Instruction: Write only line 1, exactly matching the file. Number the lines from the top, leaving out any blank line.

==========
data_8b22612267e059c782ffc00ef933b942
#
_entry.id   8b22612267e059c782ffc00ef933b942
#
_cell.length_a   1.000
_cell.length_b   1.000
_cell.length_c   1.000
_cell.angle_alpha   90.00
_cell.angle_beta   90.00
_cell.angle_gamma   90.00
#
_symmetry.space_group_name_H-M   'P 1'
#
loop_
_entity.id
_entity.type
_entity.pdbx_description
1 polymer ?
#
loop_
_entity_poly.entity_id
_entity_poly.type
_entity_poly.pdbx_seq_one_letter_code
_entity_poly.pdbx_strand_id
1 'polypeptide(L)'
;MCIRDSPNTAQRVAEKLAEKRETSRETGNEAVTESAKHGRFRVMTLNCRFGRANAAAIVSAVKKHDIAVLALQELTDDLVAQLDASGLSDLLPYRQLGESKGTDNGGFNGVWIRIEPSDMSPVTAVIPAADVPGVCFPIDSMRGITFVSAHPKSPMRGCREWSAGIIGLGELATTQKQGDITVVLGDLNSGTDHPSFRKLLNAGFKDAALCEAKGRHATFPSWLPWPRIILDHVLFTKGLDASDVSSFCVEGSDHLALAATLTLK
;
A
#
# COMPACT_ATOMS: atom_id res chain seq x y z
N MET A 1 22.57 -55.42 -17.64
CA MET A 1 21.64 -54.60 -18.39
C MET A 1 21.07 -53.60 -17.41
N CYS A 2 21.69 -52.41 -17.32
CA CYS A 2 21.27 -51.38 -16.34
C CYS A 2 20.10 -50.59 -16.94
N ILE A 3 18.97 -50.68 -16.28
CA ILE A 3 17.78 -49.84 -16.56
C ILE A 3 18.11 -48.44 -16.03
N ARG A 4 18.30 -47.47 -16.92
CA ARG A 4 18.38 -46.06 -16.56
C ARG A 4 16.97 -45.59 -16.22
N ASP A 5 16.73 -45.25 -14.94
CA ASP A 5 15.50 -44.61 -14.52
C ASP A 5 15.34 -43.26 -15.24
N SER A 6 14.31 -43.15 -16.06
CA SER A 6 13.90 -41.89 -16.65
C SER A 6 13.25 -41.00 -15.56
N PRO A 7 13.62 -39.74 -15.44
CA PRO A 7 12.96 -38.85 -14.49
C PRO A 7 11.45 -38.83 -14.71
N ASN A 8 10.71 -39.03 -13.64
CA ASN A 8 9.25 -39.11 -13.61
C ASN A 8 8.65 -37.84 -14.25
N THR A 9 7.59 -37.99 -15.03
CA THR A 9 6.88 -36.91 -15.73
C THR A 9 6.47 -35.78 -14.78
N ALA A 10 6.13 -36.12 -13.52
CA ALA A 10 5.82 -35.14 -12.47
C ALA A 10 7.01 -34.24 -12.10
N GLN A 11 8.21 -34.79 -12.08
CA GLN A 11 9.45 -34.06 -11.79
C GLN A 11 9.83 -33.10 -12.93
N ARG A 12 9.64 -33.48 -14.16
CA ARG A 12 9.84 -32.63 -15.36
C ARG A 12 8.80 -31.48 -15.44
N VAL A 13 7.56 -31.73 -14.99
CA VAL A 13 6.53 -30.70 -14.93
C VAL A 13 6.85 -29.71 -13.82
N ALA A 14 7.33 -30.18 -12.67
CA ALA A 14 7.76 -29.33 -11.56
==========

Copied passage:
data_8b22612267e059c782ffc00ef933b942